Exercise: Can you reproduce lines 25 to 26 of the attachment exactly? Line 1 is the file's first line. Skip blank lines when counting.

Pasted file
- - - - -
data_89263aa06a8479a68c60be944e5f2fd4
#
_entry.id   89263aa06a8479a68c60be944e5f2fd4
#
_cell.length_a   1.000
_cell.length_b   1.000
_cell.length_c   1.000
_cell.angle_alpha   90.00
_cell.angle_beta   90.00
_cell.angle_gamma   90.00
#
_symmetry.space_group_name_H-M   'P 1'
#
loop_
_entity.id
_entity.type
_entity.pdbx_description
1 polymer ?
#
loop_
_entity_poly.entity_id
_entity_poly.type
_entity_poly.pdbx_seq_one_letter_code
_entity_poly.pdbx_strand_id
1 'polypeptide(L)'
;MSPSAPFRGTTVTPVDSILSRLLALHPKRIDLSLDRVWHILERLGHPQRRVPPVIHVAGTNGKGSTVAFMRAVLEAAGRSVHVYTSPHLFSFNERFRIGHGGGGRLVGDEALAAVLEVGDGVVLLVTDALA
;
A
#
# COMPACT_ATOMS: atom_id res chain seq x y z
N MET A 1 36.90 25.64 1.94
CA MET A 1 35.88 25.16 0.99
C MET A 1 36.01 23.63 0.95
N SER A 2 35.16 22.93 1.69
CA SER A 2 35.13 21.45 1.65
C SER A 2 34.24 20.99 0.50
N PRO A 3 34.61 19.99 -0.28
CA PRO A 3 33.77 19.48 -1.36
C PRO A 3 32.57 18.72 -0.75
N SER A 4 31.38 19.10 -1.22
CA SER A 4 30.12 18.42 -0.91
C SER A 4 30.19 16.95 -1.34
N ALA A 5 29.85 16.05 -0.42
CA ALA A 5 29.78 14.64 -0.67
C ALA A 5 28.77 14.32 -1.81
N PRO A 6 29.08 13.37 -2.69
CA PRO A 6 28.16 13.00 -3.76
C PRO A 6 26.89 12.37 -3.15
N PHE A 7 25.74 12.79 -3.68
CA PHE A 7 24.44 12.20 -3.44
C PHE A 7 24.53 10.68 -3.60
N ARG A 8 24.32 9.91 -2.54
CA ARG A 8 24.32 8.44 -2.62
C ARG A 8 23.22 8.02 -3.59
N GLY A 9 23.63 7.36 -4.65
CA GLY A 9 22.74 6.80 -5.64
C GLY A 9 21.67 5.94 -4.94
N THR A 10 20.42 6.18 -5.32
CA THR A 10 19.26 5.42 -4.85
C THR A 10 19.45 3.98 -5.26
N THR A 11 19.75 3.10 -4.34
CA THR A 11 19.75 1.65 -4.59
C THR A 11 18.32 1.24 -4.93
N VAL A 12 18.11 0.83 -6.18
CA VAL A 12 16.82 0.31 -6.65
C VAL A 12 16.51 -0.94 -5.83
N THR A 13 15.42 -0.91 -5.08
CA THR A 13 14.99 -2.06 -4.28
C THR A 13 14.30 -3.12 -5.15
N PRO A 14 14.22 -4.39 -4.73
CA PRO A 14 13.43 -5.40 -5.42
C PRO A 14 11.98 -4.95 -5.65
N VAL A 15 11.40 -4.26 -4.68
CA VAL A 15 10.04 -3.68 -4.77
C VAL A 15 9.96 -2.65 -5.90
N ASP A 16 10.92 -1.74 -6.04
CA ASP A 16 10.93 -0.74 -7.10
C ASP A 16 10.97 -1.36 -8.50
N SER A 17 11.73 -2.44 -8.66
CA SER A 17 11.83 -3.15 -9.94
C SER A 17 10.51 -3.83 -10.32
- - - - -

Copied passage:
1 'polypeptide(L)'
;MSPSAPFRGTTVTPVDSILSRLLALHPKRIDLSLDRVWHILERLGHPQRRVPPVIHVAGTNGKGSTVAFMRAVLEAAGRSVHVYTSPHLFSFNERFRIGHGGGGRLVGDEALAAVLEVGDGVVLLVTDALA